Tooele County Airmail Arrows and Beacons
Western Air Express (which later became Western Airlines) delivered the first airmail on CAM #4 from LA to SLC on April 17, 1926. WAE carried its first passengers five weeks after, but priority was given to mail
cargo. The average mail load was 400 pounds and was carried in Douglas M-2 biplanes. The M-2 could carry 1,000 pounds of mail and two passengers.
Between 1926 to 1931 Boeing Air Transport had the contract for the SF-SL route, part of CAM #18. After 1931 Boeing Air Transport was renamed United Air Lines. CAM #18 used Boeing Model 40A biplanes. The Model 40A could carry two passengers and 1,200 pounds of mail.
The route was not lighted and mail could only be delivered by daylight until July 1, 1924 when the first nighttime airmail flights started. The lighted airway was completed in 1927. The airway contained lighted Airway Beacons. These beacons were spaced approximately 10 miles apart (closer in the mountains and farther away in the plains) and had 24 inch, million candle-power lights mounted on 51 foot towers. These towers were centered on an airmail arrow with a 10 x 14 ft engine generator shed oriented to the western/ southern beacon and an arrowhead oriented to the next eastern/northern beacon. The concrete arrow and shed were painted chrome-yellow (the shade of school buses).
EXISTING AIRMAIL ARROWS IN TOOELE COUNTY:
- 59 LA-SL STOCKTON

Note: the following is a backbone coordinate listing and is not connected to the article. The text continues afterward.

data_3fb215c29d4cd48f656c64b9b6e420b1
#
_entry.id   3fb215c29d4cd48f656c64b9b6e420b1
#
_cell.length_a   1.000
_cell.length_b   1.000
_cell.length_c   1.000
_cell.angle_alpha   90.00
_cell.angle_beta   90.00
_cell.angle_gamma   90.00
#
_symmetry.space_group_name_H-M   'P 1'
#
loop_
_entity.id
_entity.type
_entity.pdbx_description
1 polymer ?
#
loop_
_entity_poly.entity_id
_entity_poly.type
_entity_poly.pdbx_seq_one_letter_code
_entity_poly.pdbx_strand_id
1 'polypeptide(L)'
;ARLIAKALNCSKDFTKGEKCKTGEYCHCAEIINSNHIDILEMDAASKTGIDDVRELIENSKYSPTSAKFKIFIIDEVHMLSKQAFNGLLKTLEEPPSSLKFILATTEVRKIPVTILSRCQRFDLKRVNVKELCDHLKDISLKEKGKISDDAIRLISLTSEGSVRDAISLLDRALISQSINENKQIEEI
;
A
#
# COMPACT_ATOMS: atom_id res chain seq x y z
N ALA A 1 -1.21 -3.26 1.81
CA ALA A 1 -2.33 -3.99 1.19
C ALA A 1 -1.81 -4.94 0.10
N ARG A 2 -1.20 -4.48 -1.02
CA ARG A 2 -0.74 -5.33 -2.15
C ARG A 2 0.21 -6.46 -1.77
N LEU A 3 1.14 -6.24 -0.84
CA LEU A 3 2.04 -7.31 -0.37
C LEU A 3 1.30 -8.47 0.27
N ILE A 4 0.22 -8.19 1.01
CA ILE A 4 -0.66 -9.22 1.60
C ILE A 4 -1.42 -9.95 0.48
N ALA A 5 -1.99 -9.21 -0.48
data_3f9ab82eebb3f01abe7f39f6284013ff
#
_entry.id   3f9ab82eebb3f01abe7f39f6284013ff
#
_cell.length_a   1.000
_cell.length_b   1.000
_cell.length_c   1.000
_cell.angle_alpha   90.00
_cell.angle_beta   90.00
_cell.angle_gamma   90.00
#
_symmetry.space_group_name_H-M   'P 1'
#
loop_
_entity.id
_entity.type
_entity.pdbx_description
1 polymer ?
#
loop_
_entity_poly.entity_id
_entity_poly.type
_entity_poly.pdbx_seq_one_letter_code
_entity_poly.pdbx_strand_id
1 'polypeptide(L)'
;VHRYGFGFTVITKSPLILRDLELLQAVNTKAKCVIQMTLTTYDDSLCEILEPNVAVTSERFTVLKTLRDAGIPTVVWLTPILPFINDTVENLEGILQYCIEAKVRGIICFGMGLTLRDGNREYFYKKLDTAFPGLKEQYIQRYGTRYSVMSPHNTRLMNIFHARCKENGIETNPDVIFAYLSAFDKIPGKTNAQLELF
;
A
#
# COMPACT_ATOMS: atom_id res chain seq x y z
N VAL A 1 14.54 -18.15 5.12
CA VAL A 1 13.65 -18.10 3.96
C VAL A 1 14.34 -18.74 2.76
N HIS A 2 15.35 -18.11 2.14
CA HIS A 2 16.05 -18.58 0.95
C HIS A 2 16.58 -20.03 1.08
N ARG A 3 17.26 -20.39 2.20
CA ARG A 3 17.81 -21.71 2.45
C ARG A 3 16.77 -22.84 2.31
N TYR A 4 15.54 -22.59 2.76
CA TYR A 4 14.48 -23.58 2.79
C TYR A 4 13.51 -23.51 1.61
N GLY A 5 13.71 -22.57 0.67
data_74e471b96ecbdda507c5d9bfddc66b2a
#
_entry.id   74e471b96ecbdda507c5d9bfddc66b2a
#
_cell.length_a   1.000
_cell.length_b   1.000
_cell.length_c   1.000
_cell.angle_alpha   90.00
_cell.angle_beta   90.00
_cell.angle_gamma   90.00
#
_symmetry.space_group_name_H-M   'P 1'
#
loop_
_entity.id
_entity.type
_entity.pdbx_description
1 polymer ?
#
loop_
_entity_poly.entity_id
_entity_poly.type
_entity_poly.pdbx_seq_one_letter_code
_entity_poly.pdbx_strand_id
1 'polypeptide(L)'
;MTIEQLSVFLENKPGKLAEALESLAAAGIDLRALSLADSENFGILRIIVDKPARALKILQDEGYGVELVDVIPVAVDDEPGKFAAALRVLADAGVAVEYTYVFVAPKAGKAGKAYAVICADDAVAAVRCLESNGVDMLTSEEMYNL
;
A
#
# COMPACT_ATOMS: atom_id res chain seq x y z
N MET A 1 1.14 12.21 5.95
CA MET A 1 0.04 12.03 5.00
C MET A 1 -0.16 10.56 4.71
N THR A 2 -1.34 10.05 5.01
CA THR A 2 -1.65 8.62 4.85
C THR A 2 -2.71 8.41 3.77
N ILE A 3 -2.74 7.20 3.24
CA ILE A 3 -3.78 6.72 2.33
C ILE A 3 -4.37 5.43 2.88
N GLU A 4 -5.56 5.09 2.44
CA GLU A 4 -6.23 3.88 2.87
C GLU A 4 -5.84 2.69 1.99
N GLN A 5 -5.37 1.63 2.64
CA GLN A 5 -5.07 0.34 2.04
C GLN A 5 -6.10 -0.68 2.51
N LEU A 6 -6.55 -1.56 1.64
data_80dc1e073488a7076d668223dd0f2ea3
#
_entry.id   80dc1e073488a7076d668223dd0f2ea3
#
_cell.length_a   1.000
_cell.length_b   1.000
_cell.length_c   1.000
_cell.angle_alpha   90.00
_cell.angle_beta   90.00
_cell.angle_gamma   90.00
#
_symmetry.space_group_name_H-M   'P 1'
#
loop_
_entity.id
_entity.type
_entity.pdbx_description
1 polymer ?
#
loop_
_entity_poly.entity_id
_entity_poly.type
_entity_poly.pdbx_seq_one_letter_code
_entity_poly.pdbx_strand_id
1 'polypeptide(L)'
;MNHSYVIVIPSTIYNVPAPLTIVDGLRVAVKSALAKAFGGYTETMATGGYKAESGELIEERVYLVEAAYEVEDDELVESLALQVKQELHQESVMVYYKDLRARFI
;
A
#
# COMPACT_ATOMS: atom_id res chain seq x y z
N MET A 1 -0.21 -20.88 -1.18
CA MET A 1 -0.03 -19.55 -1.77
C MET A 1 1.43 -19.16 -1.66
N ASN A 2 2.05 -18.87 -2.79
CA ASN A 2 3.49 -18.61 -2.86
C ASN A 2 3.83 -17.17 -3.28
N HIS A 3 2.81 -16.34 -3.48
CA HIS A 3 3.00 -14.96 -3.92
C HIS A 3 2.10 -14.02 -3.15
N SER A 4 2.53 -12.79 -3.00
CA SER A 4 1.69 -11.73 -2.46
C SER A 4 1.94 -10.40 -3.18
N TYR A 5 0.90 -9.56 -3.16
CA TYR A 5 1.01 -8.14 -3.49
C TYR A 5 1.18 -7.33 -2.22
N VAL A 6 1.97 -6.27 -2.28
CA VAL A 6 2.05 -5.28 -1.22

- 57 SF-SL LOW
- 59 SF-SL POVERTY POINT (TIMPIE)
- 61A SF-SL LAKE POINT
The airmail initially went through Tooele County in September 1920 when the first transcontinental route went through Salt Lake and through to Reno. This was run by the Post Office Department in cooperation with the US Army. The first eight years of airmail delivery was operated by the US Government, probably using Curtiss “JN-4 “Jenny” biplanes and De Havill and DH-4s.”
The Kelly Act of 1925 “encouraged commercial aviation and authorized the Postmaster General to contract for Air Mail Service”. This resulted in Commercial Air Mail (CAM) service. These CAMS ran from 1925. While most of these beacons were discontinued during the Depression and the program defunded, various beacons operated in limited capabilities into the 1940s. At that time the Department of Commerce decommissioned and disassembled the towers for their steel. The last airway beacon was officially shut down in 1973, although there still are beacons operating in Western Montana.
The text above is from Sons of Utah Pioneers historic marker #243, see other markers in the series here:
This is located in a little roadside park at the corner of Connor Avenue and Silver Avenue in Stockton, Utah along with other historic markers. Those located here are: